Regards,

Gérard Delacroix

Great!!!!! Many thanks Gerard!!!!

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Hello,

 

This "object", which is composed of a large piece of sheepskin with its all its wool, is designed to avoid tearing of the back sail by the top end of the fore yard when they are handling. This yard end is very flexible.

The great latin sails are succeptibles to many positions to function properly, this involves yard movements sometimes poorly controlled with high winds.

The bottom of the yard is often equipped with this accessory but this part is more controllable because it is steeper and it is headed by a rope.

 

Regards,

Gérard Delacroix

2 quick ones Gerard......1) is there a name for these objects?.......2) do you think that, as an alternative, they maybe use a wooden ball-shaped part, instead of sheepskin?

Thanks and Regards

Mike

Edited by BIGMAC
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The beauty of the internet and the great collective experience we have on this site - thanks for the explanation Gerard (we learn things every day) and thanks Big Mac for raising the sugject.

 

cheers

 

Pat

Thats right Pat and I thank everybody for their thoughts and time.......BUT, nobody answer my second question :(.....(Furthermore, the curvature of the spars/yards was "build in" or they were very flexible and it was due to the force of the wind?).....

Mike.

Edited by BIGMAC
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2 quick ones Gerard......1) is there a name for these objects?.......2) do you think that, as an alternative, they maybe use a wooden ball-shaped part, instead of sheepskin?

Thanks and Regards

Mike

 

I have continued digging as time allows, but surprisingly little detail accessible (that is the operative word) concerning the actual manufacture of the spar.  I can find a huge volume concerning the evolution and dispersal of the rig, and some tantalizing tidbits that I can not access (see, for example, Landström, B. 1961. The Ship: An Illustrated History for what is purported to be a good description of how the lateen sails were handled).

 

I would suspect, based solely on the visual evidence of the attachments (on galliots, galleys &c.), that they were indeed sometimes of other than sheep skin.  Rounded wooden "caps" would offer nearly similar protection (the purpose being to protect the aft sail from damage). 

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Thats right Pat and I thank everybody for their thoughts and time.......BUT, nobody answer my second question :(.....(Furthermore, the curvature of the spars/yards was "build in" or they were very flexible and it was due to the force of the wind?).....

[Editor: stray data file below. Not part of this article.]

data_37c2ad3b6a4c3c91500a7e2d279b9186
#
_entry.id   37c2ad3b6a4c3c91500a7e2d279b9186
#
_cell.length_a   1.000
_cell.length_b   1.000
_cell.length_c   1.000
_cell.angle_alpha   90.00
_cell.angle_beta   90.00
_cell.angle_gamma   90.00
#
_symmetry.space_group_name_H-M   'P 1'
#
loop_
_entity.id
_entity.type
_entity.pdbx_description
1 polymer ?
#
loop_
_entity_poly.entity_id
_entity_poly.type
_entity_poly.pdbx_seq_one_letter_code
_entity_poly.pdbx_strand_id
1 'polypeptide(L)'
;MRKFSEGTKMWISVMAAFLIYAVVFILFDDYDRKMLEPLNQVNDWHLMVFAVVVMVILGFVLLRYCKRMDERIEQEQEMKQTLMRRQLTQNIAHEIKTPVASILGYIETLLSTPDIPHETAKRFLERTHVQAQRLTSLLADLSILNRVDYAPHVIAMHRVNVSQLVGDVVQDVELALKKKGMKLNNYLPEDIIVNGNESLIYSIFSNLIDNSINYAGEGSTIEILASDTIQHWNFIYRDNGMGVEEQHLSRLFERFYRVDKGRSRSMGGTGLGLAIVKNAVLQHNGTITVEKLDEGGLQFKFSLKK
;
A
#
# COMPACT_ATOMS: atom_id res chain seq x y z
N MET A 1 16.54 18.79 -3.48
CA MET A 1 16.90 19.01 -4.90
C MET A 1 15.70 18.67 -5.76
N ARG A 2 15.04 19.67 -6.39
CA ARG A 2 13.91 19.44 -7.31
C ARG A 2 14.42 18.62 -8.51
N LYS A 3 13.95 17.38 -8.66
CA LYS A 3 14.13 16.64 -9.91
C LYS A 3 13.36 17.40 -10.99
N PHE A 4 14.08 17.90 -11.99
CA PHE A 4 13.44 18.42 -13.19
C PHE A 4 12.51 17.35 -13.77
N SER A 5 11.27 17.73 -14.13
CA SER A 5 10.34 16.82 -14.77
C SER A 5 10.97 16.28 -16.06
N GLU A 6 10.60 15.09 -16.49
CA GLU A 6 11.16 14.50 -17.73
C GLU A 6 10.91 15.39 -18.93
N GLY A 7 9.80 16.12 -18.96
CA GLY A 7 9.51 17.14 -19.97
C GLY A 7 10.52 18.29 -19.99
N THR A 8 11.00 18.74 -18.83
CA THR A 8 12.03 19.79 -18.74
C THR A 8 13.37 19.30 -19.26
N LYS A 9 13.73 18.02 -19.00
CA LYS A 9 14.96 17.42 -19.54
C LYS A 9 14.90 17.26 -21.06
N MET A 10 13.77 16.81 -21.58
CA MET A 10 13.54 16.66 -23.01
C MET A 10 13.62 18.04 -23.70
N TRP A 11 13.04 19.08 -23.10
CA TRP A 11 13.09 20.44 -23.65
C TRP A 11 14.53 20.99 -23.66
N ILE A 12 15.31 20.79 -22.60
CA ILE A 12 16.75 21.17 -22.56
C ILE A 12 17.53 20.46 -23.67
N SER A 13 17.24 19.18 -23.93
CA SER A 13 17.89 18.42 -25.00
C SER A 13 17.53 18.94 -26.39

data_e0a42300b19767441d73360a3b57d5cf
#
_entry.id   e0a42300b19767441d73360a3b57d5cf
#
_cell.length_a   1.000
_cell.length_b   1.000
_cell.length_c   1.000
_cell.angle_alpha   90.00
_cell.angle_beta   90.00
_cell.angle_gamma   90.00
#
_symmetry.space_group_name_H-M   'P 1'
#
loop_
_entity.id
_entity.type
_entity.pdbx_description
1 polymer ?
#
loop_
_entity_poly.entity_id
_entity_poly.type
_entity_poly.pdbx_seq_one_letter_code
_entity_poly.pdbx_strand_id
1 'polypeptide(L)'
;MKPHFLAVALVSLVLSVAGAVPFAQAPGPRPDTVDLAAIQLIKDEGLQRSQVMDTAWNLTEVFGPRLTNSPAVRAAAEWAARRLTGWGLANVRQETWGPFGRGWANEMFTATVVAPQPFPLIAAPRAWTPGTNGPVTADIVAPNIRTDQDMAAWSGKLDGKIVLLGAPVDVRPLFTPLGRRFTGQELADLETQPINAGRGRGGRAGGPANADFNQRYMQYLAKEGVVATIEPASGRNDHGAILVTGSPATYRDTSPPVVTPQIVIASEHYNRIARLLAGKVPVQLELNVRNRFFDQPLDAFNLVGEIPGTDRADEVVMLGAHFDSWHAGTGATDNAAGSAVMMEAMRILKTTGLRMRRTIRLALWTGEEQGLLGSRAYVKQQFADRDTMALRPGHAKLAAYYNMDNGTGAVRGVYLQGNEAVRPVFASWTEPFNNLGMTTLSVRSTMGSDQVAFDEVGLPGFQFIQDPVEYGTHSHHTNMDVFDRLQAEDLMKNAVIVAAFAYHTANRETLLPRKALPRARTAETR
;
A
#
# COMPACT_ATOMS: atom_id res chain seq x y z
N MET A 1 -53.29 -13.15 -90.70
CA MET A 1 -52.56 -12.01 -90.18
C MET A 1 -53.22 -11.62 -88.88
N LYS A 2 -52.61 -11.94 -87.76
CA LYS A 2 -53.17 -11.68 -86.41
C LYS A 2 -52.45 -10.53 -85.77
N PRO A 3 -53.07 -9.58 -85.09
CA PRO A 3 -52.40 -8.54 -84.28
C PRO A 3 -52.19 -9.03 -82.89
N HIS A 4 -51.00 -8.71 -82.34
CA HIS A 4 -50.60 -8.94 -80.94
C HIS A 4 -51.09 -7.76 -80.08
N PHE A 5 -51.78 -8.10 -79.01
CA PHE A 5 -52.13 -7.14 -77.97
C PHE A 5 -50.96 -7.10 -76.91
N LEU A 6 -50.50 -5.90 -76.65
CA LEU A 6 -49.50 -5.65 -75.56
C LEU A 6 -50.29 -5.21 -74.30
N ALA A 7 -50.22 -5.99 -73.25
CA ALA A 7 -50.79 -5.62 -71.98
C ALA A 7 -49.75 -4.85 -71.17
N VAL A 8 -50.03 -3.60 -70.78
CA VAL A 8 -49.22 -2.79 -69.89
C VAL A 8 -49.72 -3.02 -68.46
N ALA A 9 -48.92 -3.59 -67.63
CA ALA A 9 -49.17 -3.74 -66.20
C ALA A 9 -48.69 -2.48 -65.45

Mike.

 

The descriptions of how these rigs were operated would tend to support a designed curvature.  The optimum location for the sail is on the leeward side of the mast so that it is pushed away from the mast, filling and using the most available sail volume.  In order to accomplish this, the yard would need to be brought to the other side of the mast.  One (probably most common) way this was done was to bring it to a nearly vertical position then physically wrestle the yard to the other side of the mast.  The curved yard would ease this by keeping the ends away from the mast, avoiding (or at least reducing) interference with the mast itself as well as shrouds.

 

See Campbell, I.C. 1995. The Lateen Sail in World History. Journal of World History 6, no. 1: 1–23. http://www.jstor.org/stable/20078617as well as Castro, F., N. Fonseca, T. Vacas, and F. Ciciliot. 2008. A Quantitative Look at Mediterranean Lateen- and Square-Rigged Ships (Part 1). International Journal of Nautical Archaeology 37, no. 2: 347–359. http://onlinelibrary.wiley.com/doi/10.1111/j.1095-9270.2008.00183.x/abstract (available at http://nautarch.tamu.edu/shiplab/00-pdf/Castro%202008%20-%20IJNA%20-%20Lateeners%201.pdf )

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The descriptions of how these rigs were operated would tend to support a designed curvature.  The optimum location for the sail is on the leeward side of the mast so that it is pushed away from the mast, filling and using the most available sail volume.  In order to accomplish this, the yard would need to be brought to the other side of the mast.  One (probably most common) way this was done was to bring it to a nearly vertical position then physically wrestle the yard to the other side of the mast.  The curved yard would ease this by keeping the ends away from the mast, avoiding (or at least reducing) interference with the mast itself as well as shrouds.